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"Crown Jewel" of Jordan River Restoration in Utah to Begin

Date Posted: September 11, 2007

The Great Salt Lake Audubon Society's Jordan River Restoration project, funded in part by the U.S. Fish and Wildlife Service's Natural Resource Damage Assessment and Restoration (NRDAR) Program, is poised to start construction on the Willow Creek Stream Restoration project in September 2007.

This project, one of the "crown jewels" of a nearly 10-year habitat restoration effort on the Jordan River, will create approximately 1/2 mile of meandering stream across the floodplain of the Jordan River, along with nearly 10 acres of associated ponds, wetlands and streamside ("riparian corridor") habitat. Project cooperators include the Great Salt Lake Audubon Society, a local chapter of the Audubon Society, the U.S. Fish and Wildlife Service's Natural Resource Damage Assessment and Restoration program, the U.S. Bureau of Reclamation's Utah Reclamation, Mitigation and Conservation Commission, and TreeUtah, a Salt Lake-based non-profit organization devoted to developing urban forests and connecting people to them by recruiting volunteers from the community to plant and maintain trees at a variety of restoration sites. Additional assistance on the project has been provided by IHI Environmental, Inc., a Salt Lake City-based environmental and natural resource restoration and management firm.

About the Project:

    Starting in early September, crews from the U.S. Bureau of Reclamation will sculpt a meandering creek channel across the Jordan River Floodplain. Volunteers organized by TreeUtah will then plant more than 9,000 trees, shrubs and wetland plants along the stream and around the margins of shallow ponds and wetlands.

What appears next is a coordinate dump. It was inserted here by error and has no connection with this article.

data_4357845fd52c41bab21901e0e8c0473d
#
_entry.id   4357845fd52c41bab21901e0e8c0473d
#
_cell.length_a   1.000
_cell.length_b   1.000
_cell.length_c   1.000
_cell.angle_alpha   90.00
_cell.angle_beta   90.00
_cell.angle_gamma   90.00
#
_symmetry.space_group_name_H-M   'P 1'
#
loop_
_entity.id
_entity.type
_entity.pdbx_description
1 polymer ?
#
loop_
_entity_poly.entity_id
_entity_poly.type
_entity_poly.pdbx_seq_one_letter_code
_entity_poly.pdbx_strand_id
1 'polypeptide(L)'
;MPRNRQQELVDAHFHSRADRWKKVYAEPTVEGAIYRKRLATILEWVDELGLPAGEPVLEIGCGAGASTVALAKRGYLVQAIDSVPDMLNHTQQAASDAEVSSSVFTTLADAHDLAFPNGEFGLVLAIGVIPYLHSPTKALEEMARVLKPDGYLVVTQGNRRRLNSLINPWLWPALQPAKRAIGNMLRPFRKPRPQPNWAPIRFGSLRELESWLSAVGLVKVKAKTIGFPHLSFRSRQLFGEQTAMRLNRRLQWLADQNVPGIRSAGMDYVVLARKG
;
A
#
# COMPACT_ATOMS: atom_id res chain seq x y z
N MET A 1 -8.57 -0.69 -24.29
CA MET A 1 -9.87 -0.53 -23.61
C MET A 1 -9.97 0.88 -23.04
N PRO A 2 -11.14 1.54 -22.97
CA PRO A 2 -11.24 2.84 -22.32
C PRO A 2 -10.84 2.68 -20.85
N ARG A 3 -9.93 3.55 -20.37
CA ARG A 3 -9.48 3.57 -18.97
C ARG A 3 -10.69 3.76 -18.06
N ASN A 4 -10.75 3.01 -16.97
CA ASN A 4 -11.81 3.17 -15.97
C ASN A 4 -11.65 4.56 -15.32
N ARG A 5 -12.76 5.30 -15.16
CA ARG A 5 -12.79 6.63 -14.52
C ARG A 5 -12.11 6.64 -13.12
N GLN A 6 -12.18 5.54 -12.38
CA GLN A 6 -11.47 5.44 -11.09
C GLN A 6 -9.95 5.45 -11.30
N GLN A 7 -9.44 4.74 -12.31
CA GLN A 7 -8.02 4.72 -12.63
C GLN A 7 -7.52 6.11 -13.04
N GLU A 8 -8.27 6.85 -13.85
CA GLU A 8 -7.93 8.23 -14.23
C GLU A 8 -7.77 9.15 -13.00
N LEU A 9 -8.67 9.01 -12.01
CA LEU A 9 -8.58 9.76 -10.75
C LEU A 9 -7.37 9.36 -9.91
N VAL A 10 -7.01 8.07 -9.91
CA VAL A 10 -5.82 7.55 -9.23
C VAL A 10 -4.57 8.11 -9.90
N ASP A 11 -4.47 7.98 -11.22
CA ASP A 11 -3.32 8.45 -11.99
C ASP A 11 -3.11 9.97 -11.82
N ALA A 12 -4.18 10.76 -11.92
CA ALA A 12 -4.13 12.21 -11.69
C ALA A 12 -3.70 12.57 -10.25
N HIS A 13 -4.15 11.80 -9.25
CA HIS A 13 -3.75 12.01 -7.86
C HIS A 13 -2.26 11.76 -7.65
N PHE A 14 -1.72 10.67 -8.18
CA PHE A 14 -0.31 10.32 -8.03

Once construction and planting is completed, Willow Creek will be diverted out of the drainage ditch it has occupied over 50 years and returned to its path across the floodplain.
    Once water has been restored to the channel, it will saturate soils along the stream corridor and seep into wetlands and side-channels along the way, creating a lush, tree-lined corridor that supports the migratory birds and other wildlife that use the Jordan River floodplain as habitat.
    This project should take about 6-8 weeks to complete, and it is anticipated that water will be flowing in the Willow Creek Channel by late October-early November.

About the USFWS's Role and the Jordan River Restoration Project:

    The USFWS is funding this work through the Sharon Steel NRDA Settlement for injuries caused to natural resources by mining and mill tailings disposal and consequent contamination of the Jordan River which occurred at the Sharon Steel Mill Tailings site in Midvale Utah.
    The Sharon Steel Restoration Plan was developed and is administered by the USFWS to fund restoration of habitats for migratory birds along the Jordan River that are similar to those that were injured at the Sharon Steel Site. Using this approach, the Service is able to use the settlement funds to compensate for natural resources that were lost at Sharon Steel.
    The Jordan River flows through the heart of Salt Lake City, running about 50 miles from Utah Lake to the Great Salt Lake. Historically, its floodplain was lined with dense stands of willow and cottonwood trees that provided rich habitat for migratory birds and waterfowl, as well as fish and other wildlife. Agricultural, industrial and urban development during the 20th century resulted in the loss of much of this habitat and replacement by exotic non-native trees such as tamarisk and Russian olive.
    The goals of the Sharon Steel Restoration Plan are to acquire land within the Jordan River floodplain that has high potential value as riparian habitat for migratory birds, restore non-native vegetation to with native species, and to preserve and to work with conservation organizations such as the Great Salt Lake Audubon Society to preserve and protect these areas into the future.

Chris Cline, Utah Ecological Services Field Office NRDAR Coordinator, (801) 975-3330 ext 145

U.S. Fish and Wildlife Service, Utah Ecological Services Office JORDAN RIVER RESTORATION PROJECT

The Restoration (NRDAR) Program

Last updated: June 12, 2015